Over the years when we have reached points of frustration, where Bryan’s language was so limited I often felt like saying, screw it, let’s just move to some island where it does not matter. Earl and I have had many heartfelt discussions about, how is it fair to force him to try and work so damn hard to live in our society when perhaps he shouldn’t? It’s hard to explain this but what you witness as a parent is watching your child struggle with every nuance. When I sit with Jason and we watch a tv show, no matter what it is at this point, he can get the jokes, the sarcasm, the inferences. Autism and inferences are not friends. The surface or literal interpretation is obtained but the rest must be spelled out. It’s not because these kids are not intelligent, it’s just that some aspects of body language and communication are not natural for them and are not easily taught by us. A simple phone conversation can be a challenge. In today’s world there are all kinds of scripts and social stories to teach our kids how to handle these exchanges, but as parents we need to remind ourselves that what is a natural progression of learning for our typical child is not the same for our child with autism. Some kids can’t read facial expressions, some can. Bryan can read basic emotions like happiness, sadness, anger. It took a long time for me to explain to him the difference between sad tear and joyful tears. I told him some are sad tears and the others are love cry. I can look at him now if I tear up and he says, ” you love me”. And of course I do.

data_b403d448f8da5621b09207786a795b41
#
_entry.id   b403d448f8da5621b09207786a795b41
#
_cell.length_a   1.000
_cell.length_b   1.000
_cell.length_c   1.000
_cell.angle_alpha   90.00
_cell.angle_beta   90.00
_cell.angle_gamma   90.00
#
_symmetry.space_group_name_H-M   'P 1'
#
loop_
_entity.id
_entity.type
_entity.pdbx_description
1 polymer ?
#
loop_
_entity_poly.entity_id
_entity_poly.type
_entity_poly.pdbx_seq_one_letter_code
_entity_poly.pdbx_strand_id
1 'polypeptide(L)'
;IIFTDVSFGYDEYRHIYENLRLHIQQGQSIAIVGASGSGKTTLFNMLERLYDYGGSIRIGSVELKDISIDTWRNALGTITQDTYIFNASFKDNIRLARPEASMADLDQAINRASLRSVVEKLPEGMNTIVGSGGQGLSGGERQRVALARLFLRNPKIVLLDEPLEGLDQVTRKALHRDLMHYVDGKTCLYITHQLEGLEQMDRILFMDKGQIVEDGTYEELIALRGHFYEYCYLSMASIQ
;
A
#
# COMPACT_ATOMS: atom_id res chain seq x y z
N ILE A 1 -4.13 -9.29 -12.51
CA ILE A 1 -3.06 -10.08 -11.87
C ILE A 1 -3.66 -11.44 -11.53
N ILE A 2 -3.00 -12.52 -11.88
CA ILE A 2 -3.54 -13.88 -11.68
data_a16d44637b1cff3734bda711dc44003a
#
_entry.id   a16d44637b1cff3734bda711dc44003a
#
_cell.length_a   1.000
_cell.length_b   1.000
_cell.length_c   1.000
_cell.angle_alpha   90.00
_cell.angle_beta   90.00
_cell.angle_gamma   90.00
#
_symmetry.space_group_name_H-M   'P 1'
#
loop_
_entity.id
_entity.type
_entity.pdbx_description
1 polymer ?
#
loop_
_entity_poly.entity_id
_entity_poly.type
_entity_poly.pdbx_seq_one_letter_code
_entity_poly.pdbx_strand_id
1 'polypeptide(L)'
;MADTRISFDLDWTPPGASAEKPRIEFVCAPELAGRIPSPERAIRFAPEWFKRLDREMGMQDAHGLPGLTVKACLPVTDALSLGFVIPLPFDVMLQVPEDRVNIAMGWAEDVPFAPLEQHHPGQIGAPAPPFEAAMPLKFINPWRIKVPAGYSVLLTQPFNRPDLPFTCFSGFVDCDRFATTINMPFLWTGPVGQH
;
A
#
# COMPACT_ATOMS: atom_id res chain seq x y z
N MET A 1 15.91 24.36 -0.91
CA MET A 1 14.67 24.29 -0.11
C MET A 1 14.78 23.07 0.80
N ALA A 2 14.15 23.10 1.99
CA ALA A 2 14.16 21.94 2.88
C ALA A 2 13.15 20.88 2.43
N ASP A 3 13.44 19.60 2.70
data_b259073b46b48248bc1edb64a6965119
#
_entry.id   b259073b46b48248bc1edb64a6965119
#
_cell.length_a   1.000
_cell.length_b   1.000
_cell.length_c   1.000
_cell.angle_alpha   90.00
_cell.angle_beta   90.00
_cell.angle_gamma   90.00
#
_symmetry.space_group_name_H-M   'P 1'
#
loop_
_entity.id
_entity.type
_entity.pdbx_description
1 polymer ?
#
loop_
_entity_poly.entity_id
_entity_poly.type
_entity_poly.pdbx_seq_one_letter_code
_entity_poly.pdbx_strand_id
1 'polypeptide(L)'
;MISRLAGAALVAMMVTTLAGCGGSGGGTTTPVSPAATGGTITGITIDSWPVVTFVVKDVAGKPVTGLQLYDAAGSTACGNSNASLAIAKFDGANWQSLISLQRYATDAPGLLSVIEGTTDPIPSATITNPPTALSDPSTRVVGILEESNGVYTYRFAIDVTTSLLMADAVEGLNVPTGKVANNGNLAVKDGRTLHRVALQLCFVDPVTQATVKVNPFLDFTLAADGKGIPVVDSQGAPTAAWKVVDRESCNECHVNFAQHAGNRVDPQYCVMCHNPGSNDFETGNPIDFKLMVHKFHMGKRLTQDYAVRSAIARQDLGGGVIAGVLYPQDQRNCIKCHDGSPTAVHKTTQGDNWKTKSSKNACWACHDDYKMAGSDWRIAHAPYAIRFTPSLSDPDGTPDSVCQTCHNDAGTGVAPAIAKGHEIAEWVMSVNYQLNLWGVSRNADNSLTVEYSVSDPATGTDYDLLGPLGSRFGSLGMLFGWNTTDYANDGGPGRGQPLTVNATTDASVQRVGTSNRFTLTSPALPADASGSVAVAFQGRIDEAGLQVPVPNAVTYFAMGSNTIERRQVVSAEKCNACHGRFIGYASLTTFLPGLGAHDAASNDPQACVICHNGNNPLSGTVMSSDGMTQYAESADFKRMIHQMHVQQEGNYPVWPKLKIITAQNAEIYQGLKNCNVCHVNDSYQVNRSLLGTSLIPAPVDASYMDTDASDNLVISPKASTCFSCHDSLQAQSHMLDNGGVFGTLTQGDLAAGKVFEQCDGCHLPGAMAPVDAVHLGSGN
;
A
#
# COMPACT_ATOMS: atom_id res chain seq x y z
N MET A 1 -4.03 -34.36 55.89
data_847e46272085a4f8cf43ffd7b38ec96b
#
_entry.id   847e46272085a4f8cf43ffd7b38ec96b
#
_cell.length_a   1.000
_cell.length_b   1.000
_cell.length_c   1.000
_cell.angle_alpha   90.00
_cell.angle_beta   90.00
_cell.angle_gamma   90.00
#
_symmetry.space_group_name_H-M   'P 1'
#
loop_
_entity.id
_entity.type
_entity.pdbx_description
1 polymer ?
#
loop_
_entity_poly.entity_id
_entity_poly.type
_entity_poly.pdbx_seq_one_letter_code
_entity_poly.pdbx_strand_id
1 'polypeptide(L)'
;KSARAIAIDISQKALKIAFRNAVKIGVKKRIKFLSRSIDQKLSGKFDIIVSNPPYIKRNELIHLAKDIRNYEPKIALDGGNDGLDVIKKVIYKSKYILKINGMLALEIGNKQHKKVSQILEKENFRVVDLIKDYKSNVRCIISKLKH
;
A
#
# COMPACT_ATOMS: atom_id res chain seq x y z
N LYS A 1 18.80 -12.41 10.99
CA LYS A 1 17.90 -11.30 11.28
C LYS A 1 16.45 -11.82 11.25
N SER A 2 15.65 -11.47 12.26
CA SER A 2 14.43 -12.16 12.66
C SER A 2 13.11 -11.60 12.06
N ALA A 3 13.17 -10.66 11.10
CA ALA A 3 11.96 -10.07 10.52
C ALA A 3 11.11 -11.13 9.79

One of the great things about living in “their worlds” is the slow motion. You get to keep them little longer. Most 13 year old boys would not want to snuggle with their mommies to watch a movie or kiss them. Although I am sure I am embarrassing to Jason, Bryan will hold hands with me anywhere and he is a bit taller than me so I’m sure it looks kind of cute from behind.
As many of my autism moms and dad’s know, it takes experience and battle scars to learn how to embrace their world. This is not something that comes in the first few years. The first few years are for intervention, the next few years are for learning, we are now in the teen years where we are planning for the future. The sky is the limit.


4 thoughts on “I’d rather live in his world than live without him in mine

  1. When you and Earl find that island, please send me the map coordinates. The discussions you have about how fair it is to force our children into our society is exactly the struggle that all of us autism parents face. We feel it is our duty to prepare our kids for “life”, but is our society something all that wonderful to aspire to? Bigotry, racism, snobbery, greed, addiction, violence, crime, and hatred are not a part of the autism world. Morally, our kids are already perfect. But since that is unpopular, we try to make them just like everybody else. Perhaps those of us without autism should be spend our time trying to fit into their world instead. It’s a glamorous idea but hardly practical…hence, the struggle. However, those who pity us should stop. We get the incredible gift of seeing everyday what goodness really is and a glimpse into what a perfect society would look like. These are the things people with autism teach us. My wish for our kids is that more people would appreciate them for who they are and see the gifts they have to share.